On a recent trip to Baltimore, I was fortunate enough to participate in the National Fallen Fire Fighters Foundation’s planning meeting as they develop a guide for behavioral wellness for fire departments. It’s exciting to see that some of the source materials they are using come from the NFPA 1500 series of standards. While at the meetings, we received a presentation from the Denver Fire Department about their “Total Wellness Program.” This program looks at firefighting not as just any other profession, but rather as individuals who are high performance athletes and who need constant maintenance of their minds and bodies to be able to handle the stress and rigors of the job.
The Denver program has a variety of services available to department members. They can choose to see one of dozens of therapists who have agreed to work with first responders and have taken the time to ride along in order to understand the toll of the job on one’s mind and body (a couple are even former first responders). They can see wellness and performance coaches who help them with making healthy choices and give them tips on how to keep their minds engaged. They use nutritionists to make sure they are eating right and their bodies are fueled appropriately. Denver even hired two full time physical therapists to work with both injured and non-injured members to ensure they stay fit and healthy. The coolest part is the medical care; they are using orthopedists that specialize in caring for professional athletes to provide care to injured members. These specialists have greatly increased the speed in which injured members are imaged and receive procedures, thus they are back on the job faster.
Another great feature is that the program isn’t just for department members; their significant others and families participate as well. They are part of a message group, have separate meetings with clinicians, do group events such as fund raisers and exercise classes, and are a part of all department sponsored functions. The idea to include families came a department funeral where the Chief asked the wives to sit with their husbands. Instead of a sea of blue with the significant others excluded to the back of the church, they were together, this proved to be a huge success with many saying they felt a part of the family and wanting to be more involved. The DFD estimates that for every dollar they have spent on the program, they have saved three dollars in what they would have lost on the various leave types for employees. They also have seen a 42% reduction in annual workman’s comp costs.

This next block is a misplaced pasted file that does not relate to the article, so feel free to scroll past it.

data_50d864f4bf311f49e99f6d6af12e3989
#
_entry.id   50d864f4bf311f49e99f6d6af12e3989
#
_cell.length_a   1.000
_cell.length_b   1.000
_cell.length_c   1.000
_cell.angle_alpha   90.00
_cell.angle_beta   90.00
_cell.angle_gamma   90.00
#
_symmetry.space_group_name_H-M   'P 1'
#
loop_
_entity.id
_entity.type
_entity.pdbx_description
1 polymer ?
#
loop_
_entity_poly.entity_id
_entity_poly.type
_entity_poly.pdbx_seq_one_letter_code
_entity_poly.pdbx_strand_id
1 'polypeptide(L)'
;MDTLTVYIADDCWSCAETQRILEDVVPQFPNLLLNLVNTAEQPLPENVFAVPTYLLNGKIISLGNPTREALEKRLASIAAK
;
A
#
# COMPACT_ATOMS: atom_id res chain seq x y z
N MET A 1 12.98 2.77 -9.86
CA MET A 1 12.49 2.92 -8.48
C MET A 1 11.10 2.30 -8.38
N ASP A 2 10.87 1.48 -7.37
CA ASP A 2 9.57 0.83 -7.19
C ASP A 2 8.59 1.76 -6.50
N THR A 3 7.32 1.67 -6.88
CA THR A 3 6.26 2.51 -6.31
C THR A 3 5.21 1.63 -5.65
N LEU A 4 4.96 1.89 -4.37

Learning about this program made me think to my time working on the streets. As we look at Part 2 of this series, please comment on your experiences in your careers and whether a program like the one described above would help you or your departments. Let us know what steps you are taking to improve wellness and what needs to change. Next week we will talk about some of the concepts you recommend and will present some of the recommendations from the NFFF meeting and workshops.